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A competitive Smart Nation through a strong and united Singapore

Competitive Smart Nation through a strong and united SG

This was first published in The Business Times on 19 Feb 2019

Ong Pang Thye

Managing Partner

KPMG in Singapore


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Budget 2019 offers a commendably strategic vision to build “a strong, united Singapore”. This vision is consistent with Singapore’s goal to be competitive, and to be a smart nation.

For sure, Singapore is well-placed to do so. Unlike most other countries, Singapore can marshal a whole country’s resources and attention all to one end: to harness technology’s possibilities to enhance all aspects of quality of life.

While previous corporate discussions on the smart nation were more often on how to apply technologies, Budget 2019 – rightly – focuses on the key players in a smart nation: Enterprises and people, and how to deepen their capabilities, with the support of partnerships.

However, the Budget could have gone even further to advocate a more holistic application of a smart nation to society, in three main areas: Digitalisation, enterprise and quality of life.

First, on digitalisation, some mindset shifts are in order but are probably only now set in motion, given that digital defence added only last week as the sixth pillar of Total Defence.

Fundamentally, more specific efforts are needed to build corporate awareness in the first place. The key is what can be done to nudge corporations to give cyber security the right level of priority.

Unfortunately, among businesses, there is still a huge gap between digital transformation and cyber security transformation, with managing cyber risks still often an afterthought. Expertise is lacking in many sectors, especially in such areas as threat intelligence and cyber crisis management and recovery.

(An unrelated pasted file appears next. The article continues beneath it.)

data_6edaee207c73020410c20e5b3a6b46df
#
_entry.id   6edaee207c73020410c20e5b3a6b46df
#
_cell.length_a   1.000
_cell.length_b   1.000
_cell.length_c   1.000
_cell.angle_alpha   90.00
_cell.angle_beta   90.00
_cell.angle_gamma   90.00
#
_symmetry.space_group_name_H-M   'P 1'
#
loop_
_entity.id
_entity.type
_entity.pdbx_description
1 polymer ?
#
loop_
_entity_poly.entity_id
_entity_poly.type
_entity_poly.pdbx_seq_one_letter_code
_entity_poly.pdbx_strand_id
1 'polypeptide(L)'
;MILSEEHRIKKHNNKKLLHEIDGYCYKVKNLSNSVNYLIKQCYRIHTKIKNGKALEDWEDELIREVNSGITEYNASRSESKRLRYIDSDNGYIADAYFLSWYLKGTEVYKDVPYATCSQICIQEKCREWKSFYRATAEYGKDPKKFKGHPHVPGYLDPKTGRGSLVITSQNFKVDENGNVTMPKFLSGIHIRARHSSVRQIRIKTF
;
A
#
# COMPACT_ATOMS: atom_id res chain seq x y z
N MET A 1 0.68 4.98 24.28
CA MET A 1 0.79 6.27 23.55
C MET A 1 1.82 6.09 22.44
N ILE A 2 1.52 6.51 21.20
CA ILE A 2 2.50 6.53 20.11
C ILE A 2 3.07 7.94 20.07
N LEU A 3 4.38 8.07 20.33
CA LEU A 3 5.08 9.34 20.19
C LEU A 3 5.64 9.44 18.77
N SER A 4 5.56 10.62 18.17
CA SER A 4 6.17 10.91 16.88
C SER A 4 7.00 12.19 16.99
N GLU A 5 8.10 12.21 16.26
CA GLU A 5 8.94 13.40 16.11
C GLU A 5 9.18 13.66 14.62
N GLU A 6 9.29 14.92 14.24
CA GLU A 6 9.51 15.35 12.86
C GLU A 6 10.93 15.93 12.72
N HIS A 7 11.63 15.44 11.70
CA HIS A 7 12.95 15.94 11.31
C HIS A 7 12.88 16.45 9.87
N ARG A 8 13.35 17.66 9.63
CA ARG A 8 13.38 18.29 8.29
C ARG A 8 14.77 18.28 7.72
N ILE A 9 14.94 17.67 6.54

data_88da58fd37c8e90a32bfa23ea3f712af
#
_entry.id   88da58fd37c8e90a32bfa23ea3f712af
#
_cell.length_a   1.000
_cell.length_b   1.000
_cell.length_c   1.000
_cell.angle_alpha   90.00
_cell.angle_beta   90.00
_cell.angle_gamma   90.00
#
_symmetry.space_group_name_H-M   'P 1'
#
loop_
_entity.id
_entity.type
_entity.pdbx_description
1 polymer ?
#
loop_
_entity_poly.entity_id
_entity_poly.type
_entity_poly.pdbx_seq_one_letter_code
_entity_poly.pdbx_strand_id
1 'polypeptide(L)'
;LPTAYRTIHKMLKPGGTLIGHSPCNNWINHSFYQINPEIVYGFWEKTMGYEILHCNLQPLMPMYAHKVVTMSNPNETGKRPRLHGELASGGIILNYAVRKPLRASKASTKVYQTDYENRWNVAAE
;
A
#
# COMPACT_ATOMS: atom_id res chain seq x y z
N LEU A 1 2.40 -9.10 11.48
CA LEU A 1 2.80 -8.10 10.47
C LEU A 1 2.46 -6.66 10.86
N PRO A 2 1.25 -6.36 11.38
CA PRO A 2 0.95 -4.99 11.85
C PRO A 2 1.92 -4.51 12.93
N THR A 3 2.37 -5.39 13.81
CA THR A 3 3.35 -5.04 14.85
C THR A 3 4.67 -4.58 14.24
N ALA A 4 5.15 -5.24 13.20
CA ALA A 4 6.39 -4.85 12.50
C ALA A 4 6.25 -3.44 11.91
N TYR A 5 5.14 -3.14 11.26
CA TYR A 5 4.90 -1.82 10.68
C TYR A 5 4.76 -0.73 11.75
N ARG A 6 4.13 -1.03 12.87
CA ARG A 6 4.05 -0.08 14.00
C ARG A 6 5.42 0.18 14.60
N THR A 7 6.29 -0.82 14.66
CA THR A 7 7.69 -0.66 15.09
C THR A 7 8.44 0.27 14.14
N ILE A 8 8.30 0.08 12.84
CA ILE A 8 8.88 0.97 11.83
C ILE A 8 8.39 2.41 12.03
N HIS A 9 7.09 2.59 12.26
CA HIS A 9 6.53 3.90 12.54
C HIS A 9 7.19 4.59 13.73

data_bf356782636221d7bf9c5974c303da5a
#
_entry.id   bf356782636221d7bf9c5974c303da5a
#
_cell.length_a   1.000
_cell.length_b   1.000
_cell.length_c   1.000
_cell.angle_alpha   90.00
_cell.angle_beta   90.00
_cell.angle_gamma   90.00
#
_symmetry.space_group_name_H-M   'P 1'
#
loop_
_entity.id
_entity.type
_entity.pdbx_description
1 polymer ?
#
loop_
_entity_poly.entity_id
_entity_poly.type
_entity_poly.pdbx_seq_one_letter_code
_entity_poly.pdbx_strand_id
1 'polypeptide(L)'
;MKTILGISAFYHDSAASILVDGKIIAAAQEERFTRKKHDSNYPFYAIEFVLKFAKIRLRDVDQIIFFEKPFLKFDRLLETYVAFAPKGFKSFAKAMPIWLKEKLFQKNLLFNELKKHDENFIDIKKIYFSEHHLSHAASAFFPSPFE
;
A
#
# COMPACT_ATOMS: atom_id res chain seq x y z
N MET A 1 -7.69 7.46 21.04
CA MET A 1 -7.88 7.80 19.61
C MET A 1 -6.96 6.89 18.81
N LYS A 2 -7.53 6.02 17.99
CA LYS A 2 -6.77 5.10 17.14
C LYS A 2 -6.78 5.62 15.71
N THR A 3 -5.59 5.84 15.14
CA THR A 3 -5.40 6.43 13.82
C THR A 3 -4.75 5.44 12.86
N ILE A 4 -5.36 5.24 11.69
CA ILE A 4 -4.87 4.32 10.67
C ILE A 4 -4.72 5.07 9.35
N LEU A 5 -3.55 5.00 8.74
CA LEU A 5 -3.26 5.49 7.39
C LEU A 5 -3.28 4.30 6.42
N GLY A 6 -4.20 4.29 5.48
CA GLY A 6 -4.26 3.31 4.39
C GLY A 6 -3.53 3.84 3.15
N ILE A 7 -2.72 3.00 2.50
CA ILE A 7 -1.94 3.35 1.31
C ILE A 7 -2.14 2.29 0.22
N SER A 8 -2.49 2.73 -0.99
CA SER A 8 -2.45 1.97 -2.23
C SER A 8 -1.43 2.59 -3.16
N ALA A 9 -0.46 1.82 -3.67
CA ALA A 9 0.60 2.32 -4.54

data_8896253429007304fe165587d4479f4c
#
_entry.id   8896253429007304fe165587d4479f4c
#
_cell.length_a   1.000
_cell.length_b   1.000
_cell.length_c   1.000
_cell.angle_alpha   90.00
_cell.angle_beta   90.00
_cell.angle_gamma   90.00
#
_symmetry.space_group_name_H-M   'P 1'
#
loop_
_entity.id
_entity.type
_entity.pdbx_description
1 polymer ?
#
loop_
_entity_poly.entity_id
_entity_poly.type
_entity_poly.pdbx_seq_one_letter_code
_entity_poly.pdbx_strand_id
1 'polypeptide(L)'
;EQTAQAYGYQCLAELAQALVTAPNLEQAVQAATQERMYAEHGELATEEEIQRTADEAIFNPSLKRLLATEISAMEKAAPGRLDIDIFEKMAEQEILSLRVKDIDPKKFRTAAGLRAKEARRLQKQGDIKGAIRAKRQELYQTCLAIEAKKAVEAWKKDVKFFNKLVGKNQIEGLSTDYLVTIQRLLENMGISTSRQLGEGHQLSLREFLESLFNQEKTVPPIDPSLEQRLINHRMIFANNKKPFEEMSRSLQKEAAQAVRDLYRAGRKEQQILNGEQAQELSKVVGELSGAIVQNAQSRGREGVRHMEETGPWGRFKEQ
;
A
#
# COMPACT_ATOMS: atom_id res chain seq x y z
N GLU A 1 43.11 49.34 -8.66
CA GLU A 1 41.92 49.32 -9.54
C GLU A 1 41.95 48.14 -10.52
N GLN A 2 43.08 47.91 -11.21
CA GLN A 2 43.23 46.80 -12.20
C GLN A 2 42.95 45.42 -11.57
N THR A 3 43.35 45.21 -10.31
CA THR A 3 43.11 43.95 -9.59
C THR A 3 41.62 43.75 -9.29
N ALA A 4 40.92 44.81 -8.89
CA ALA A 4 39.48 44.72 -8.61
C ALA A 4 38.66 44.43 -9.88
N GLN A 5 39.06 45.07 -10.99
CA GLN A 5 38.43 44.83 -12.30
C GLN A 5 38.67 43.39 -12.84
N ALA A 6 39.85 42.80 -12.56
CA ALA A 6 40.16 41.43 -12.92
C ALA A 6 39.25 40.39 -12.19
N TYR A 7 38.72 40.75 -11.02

Instead, businesses should be encouraged to think about security by design right from the start when embarking on any digital transformation projects, while smaller or less mature companies could be provided with better guidance on standards and best practices.

The government can drive greater cyber security adoption by encouraging and assisting organisations to build up, and sustain, cyber security preparedness and long-term resilience.

Second, in the area of enterprise, Budget 2019’s positioning of Singapore as a “Global-Asia node of technology, innovation and enterprise” also leverages the country’s unique differentiating facets as a smart nation.

But an extra nudge is needed to help spark the next growth surge in the economy overall, and especially in those industry sectors that have been actively gearing up for the next inflection point of growth.

A good example is financial services which, through financial technology (fintech), is already well-positioned to reach the next level of digitalisation. After extensive nurturing with targeted government support, banks and fintech companies have reached a stage where a number of “proven solutions” are now ready for deployment on a wider scale.

To achieve lift-off for the next growth phase, the key is to boost digital adoption. This could be catalysed, for example, by extending tax grants and other incentives to cover deployment and implementation costs of new technology in areas such as digital payments, blockchain, cloud, data and analytics.

Third, on quality of life, the anticipated Merdeka Generation Package reflects the government’s longstanding commitment to fostering a more inclusive society, which is the social component of a “strong, united Singapore”.

In addition to healthcare, Budget 2019 acknowledges broader sustainability concerns, for instance, when Finance Minister Heng Swee Keat gave his update on what Singapore is doing to tackle climate change.

What seems to have eluded wider attention, including among industry players, is the key component of the sustainability environment – the concrete reality of the real estate sector itself, and what more it could do to adopt green technology such as optimising green design and enhancing a building’s sustainability on cloud-based platforms, and 3D printing that enables design and construction to become more energy-efficient.

Until there exists a direct correlation between a building’s sustainability and its occupancy, rent and valuation, greening of buildings will remain largely a top-down agenda. What the government could do more is to drive uptake for a greener real estate sector through policy initiatives to help boost supply and demand for green properties, such as tax incentives for making buildings greener.

With the catalyst of new measures in Budget 2019, the next stage of Singapore’s development is poised for take-off. Taking Singapore’s Smart Nation to the next level will need more sustained policy attention and industry investment.

The article was contributed by Ong Pang Thye, Managing Partner, KPMG in Singapore. Views expressed are his own.

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